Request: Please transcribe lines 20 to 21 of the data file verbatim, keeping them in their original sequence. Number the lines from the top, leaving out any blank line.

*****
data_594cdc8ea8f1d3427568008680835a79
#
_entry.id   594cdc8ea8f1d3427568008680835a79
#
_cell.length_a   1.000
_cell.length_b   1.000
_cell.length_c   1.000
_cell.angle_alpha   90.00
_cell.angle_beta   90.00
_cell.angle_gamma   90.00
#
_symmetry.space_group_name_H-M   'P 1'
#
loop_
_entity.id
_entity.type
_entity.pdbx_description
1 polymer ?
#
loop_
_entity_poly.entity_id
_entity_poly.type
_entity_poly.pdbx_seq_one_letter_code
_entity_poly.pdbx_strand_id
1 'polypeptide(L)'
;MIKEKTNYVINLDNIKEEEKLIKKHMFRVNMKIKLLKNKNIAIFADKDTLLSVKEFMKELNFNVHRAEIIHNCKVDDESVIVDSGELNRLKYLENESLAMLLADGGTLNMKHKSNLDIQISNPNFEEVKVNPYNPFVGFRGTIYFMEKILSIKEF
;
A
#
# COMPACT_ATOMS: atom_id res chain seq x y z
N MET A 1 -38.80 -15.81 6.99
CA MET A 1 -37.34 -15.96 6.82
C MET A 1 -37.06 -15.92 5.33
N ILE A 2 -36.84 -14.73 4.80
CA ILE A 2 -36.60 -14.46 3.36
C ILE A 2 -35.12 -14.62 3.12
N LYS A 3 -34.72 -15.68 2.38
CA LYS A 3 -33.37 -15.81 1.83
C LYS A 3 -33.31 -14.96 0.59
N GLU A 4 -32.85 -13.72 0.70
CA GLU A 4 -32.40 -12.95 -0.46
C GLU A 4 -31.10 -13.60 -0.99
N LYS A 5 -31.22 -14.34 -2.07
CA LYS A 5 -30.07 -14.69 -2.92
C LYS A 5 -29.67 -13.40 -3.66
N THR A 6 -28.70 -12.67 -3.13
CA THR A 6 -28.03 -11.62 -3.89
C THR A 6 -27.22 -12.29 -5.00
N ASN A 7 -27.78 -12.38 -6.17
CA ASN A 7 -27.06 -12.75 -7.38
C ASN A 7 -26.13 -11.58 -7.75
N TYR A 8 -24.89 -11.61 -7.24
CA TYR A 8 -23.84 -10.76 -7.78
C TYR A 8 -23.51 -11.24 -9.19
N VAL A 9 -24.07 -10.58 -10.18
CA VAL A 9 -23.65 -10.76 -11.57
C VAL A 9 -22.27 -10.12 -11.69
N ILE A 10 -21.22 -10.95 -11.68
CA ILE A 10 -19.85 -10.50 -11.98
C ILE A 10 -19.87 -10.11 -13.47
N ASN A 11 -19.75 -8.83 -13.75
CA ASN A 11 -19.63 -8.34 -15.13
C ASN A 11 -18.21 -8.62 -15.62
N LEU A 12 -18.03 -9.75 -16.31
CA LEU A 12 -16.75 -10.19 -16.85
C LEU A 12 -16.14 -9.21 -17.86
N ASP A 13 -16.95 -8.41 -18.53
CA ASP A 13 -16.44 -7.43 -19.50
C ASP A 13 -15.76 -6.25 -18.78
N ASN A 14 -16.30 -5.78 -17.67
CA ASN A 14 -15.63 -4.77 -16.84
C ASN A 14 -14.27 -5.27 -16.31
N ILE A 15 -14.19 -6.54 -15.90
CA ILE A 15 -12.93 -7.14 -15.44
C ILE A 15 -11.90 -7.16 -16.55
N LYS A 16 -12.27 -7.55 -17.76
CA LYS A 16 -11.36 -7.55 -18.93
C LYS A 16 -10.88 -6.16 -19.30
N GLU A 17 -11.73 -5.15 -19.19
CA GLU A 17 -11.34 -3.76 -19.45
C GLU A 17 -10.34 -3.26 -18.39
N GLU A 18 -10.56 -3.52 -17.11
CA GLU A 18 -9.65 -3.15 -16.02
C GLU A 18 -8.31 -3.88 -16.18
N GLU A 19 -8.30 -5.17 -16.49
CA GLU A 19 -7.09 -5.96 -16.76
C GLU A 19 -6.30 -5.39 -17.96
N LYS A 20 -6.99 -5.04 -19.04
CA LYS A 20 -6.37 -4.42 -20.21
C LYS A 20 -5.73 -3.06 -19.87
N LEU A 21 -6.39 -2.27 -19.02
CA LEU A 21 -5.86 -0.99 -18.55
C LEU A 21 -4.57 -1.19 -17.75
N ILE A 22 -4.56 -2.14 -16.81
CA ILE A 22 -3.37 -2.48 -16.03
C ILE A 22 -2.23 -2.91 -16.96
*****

loop_
_entity_poly.entity_id